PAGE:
Due to something I have been working on, I have been out observing and photographing the city a lot. Berlin is not a city that has gone undocumented. Quite to the contrary, there are many exhibitions and art works dedicated to the ever changing nature of this city. To me, observing Berlin has a lot to do with how I perceive the public spaces that are available, the degree of freedom that I feel I have when walking along the Spree or when stepping in a big square. Defining what I mean by “freedom” is not so easy, but I guess the most useful way of putting is “the observation and experience that changes in the structure of the public realm is a result of a democratic process that takes into account the population’s aspirations and ideas of what the space should be”. This definition is broad, I admit it, but I think understandable enough.
The problem is, and I will borrow Larry Beasley’s words, as quoted by Matt Hern in his book “Common ground in a liquid city. Essays in defense of an urban future” (I have a signed copy, by the way!):
“We have one group of people creating the private realm and one group creating the public realm, and the ones building the private realm are those with the wealth. And the people creating the public realm never have what’s needed to do the job”.
I would add, many people creating the public realm have what it takes – ideas – but not enough means or public support.
Now, when we apply this idea to Berlin, I have observed that the public space is following the same path of disappearance as in other cities. Debates are very much there and as sad as it is, I have observed that the idea that Berlin’s shaping of the public space is democratic is not so true. There seems to be one kind of direction, with very limited margin of maneuver.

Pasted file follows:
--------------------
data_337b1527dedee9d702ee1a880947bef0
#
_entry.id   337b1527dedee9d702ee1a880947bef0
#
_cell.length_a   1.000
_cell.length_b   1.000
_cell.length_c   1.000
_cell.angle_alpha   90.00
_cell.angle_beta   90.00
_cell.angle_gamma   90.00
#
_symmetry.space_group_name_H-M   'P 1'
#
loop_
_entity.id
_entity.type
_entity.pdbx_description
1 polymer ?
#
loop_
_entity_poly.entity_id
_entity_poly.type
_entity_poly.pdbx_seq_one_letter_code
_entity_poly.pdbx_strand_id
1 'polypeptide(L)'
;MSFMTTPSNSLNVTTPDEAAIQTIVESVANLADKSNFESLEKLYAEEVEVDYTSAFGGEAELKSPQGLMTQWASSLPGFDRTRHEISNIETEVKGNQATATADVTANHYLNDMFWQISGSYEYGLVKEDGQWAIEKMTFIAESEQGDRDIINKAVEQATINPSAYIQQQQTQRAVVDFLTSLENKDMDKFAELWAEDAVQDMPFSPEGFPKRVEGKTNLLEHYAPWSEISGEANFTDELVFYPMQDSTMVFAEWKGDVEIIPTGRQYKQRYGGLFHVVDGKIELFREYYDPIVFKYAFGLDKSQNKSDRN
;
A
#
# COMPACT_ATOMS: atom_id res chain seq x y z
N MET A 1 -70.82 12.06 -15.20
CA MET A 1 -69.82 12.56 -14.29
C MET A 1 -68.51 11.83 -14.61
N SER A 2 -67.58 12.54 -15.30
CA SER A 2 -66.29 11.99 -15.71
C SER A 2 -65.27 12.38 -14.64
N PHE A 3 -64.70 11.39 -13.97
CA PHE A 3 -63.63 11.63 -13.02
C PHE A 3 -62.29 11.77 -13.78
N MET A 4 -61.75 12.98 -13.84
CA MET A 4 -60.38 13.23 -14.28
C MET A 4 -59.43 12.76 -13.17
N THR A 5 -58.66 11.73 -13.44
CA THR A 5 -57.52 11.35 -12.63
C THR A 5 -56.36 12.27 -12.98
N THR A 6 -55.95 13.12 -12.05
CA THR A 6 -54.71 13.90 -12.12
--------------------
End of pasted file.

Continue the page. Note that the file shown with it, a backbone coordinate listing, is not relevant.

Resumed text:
One such example is the “Media Spree“, the big planning of commercial spaces along the river in Kreuzberg and Friedrichshain. A citizen protest movement already exists and a new demonstration is planned on the 5th of June. However, as of now it looks as though the plans will be carried out without really taking into account the citizens’ concerns. These concerns are serious as residents fear, inter alia, that they will be forced to abandon the area as rents will inevitably rise.
As I was thinking about the development of the city and new plans to “re-qualify” some of its areas, I couldn’t help but realize that the direction is indeed restricted, that is “public spaces that become more and more private spaces”.